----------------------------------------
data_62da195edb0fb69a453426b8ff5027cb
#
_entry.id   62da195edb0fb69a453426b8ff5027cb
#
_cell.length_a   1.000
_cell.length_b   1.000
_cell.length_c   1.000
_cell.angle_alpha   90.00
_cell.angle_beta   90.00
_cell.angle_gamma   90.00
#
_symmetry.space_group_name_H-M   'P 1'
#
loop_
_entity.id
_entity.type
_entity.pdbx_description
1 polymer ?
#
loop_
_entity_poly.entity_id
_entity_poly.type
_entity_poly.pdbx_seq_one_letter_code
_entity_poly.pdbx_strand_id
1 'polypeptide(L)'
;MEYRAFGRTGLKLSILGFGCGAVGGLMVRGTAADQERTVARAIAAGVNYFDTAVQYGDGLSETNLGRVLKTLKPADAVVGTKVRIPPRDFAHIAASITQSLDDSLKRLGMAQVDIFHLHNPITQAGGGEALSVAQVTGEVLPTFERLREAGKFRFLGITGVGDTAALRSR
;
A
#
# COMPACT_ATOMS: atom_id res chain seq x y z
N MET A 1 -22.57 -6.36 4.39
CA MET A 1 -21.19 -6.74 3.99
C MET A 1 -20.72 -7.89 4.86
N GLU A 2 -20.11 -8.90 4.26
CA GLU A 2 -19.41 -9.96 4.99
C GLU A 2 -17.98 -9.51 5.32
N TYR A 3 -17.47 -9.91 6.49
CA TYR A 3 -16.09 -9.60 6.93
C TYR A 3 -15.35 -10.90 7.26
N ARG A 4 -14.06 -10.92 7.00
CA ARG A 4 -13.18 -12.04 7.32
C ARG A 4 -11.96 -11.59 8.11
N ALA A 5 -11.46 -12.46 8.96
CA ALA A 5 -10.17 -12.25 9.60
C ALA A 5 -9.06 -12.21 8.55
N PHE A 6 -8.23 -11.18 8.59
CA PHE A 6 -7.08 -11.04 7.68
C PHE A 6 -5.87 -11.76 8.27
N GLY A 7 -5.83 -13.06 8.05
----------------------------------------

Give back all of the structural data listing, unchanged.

data_62da195edb0fb69a453426b8ff5027cb
#
_entry.id   62da195edb0fb69a453426b8ff5027cb
#
_cell.length_a   1.000
_cell.length_b   1.000
_cell.length_c   1.000
_cell.angle_alpha   90.00
_cell.angle_beta   90.00
_cell.angle_gamma   90.00
#
_symmetry.space_group_name_H-M   'P 1'
#
loop_
_entity.id
_entity.type
_entity.pdbx_description
1 polymer ?
#
loop_
_entity_poly.entity_id
_entity_poly.type
_entity_poly.pdbx_seq_one_letter_code
_entity_poly.pdbx_strand_id
1 'polypeptide(L)'
;MEYRAFGRTGLKLSILGFGCGAVGGLMVRGTAADQERTVARAIAAGVNYFDTAVQYGDGLSETNLGRVLKTLKPADAVVGTKVRIPPRDFAHIAASITQSLDDSLKRLGMAQVDIFHLHNPITQAGGGEALSVAQVTGEVLPTFERLREAGKFRFLGITGVGDTAALRSR
;
A
#
# COMPACT_ATOMS: atom_id res chain seq x y z
N MET A 1 -22.57 -6.36 4.39
CA MET A 1 -21.19 -6.74 3.99
C MET A 1 -20.72 -7.89 4.86
N GLU A 2 -20.11 -8.90 4.26
CA GLU A 2 -19.41 -9.96 4.99
C GLU A 2 -17.98 -9.51 5.32
N TYR A 3 -17.47 -9.91 6.49
CA TYR A 3 -16.09 -9.60 6.93
C TYR A 3 -15.35 -10.90 7.26
N ARG A 4 -14.06 -10.92 7.00
CA ARG A 4 -13.18 -12.04 7.32
C ARG A 4 -11.96 -11.59 8.11
N ALA A 5 -11.46 -12.46 8.96
CA ALA A 5 -10.17 -12.25 9.60
C ALA A 5 -9.06 -12.21 8.55
N PHE A 6 -8.23 -11.18 8.59
CA PHE A 6 -7.08 -11.04 7.68
C PHE A 6 -5.87 -11.76 8.27
N GLY A 7 -5.83 -13.06 8.05